Dress to Impress – After the Engagement but Before You Say “I Do”

by The Wedding Music Planner

With every ruffle, bow, truss, and crease, couples want to look their best on wedding day. To this end, brides and grooms must ensure that their wedding-day attire is properly fitted for maximum comfort and flexibility. Of course, this is not without good reason. With all the standing, sitting, dancing, hugging, eating, crying, and laughter, your wedding-day workout can wreak havoc on your threads. The following tips will help your formalwear meet wedding-day demands.

Tips for the Bride

Because all eyes will be fixed on you, brides carry an extra burden when choosing the perfect wedding gown. Therefore, a bride should:

  • Know her body shape. You will need to know this before you begin shopping. There are four main categories of shape including the pear, hourglass, inverted triangle, and rectangle. True enough, there is a considerable amount of variation within these categories. For example, you can be a very petite hourglass or a heavier pear. To determine your shape, stand facing a full-length mirror and draw an imaginary line from the widest point on your shoulders to the widest point of your hips. Now, look at the definition in your waist. How far from your imaginary line is the narrowest part of your waist? Once you have done this, your shape will be determined as follows:
  1. Pear – your hips are wider than your shoulders, with a very defined waist.
  2. Hourglass – your hips and shoulders are the same width, with a very defined waist.
  3. Inverted Triangle – your shoulders are wider than your hips.
  4. Rectangle – yours shoulders and hips are the same width.

Review style guides and consult with stylists and sales personnel to determine the type of gown that is best suited for your body shape and measurements.

  • Do her homework. Based on your preferences and body type, you will need to have an idea of what you are looking for before you embark on your mission. Do some online research and preview bridal magazines to identify the type and cost of a particular gown style.
  • Stay within budget. Avoid trying on gowns without having knowledge of the price tag. You don’t want to fall in love with a gown only to find out that it is entirely out of your price range. Further, do not rule out a lesser priced, vintage, or second-hand wedding dress, and if your budget is nonexistent, you may wish to consider a gown rental.
  • Use common sense. Do not purchase a gown based on a dress size that you believe you can achieve before your wedding date. It is easier to have a larger size tailored to fit a shrinking waist or bust line than making adjustments for weight gain.  You will also want to shop around and compare pricing. Bridal boutiques are notorious for high-pressure sales tactics. Give yourself plenty of time so that your final decision is not made in haste.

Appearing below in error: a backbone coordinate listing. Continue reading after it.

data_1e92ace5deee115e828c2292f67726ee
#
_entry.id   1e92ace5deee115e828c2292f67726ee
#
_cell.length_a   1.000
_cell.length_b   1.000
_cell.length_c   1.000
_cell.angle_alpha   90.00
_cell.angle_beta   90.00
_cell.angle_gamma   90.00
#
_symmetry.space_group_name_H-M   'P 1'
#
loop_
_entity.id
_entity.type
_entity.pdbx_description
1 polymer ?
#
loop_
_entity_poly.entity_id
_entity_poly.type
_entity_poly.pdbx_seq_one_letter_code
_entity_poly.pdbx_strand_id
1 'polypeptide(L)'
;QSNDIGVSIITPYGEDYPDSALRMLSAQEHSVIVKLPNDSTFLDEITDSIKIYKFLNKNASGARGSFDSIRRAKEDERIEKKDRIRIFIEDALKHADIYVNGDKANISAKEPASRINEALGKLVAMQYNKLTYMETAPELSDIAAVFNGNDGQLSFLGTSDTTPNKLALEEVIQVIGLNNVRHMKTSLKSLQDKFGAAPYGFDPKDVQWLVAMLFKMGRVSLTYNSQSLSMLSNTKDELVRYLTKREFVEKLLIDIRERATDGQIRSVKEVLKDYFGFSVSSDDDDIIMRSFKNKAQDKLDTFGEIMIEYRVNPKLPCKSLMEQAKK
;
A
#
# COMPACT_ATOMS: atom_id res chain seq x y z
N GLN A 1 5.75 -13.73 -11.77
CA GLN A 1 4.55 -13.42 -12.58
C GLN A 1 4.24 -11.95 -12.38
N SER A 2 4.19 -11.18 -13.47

Tips for the Groom

Now that your bride looks stunning, it is the grooms turn to transform into the most dapper and debonair gentleman he can be. His attire is just as essential as the bride’s gown. Therefore, a groom should:

  • Know his measurements. Proper fit is absolutely imperative. Have a professional measure your shoulders, neck, chest, arms, and inseam. Most tailors will provide this service free of charge. Male body types fall within four basic categories including average build, slender, portly, and athletic. As with women, there are countless variations for height and weight. Grooms who are tall and slender have the advantage of looking great in just about any tuxedo style. Regardless of your body type, your suit jacket should fit well, be the proper length, afford you with a full range of motion (whether buttoned or unbuttoned), and allow your shirtsleeves to extend beyond the coat sleeve. Your shirt collar and tie should also complement your build and take into account the thickness of your neck. In addition, the waistline of your trousers should fit properly (not too tight or loose), and the pant leg should break at the top of your shoe and angle downward at the back.
  • Understand tuxedo alternatives. There is no mandate that your wedding attire consist of the traditional tuxedo and shoes. You will want to consider the wedding venue when making your final decision. Oftentimes, a tuxedo will appear out of place in a beach-themed or garden wedding.  On the other hand, you don’t want to be too casual either. When thinking outside the box, know that an ascot can be worn in lieu of a traditional tie or bowtie, a traditional suit is acceptable, and a vest and cummerbund are optional. Further, although black is the standard, a groom’s formal wedding attire can be off black, gray, navy blue, chocolate brown, or even beige. Choose your colors wisely, and remember to consider the brides attire as well as the wedding theme and color scheme.
  • Consider the Bride’s style. The groom’s attire should always compliment the bride in both style and color. Competing fashions can be distracting, not to mention the photographic evidence of a bad choice. You want to be remembered for all of the right reasons.
  • Stay within budget. Although groom attire is less expensive than bridal wear, you will still want to comparison shop. As with the bride’s attire, if your budget is strained or virtually nonexistent, don’t rule out the stress-relieving convenience of a rental.

Lastly, give yourselves plenty of time to allow for alterations and delivery.

Happy Wedding Planning!

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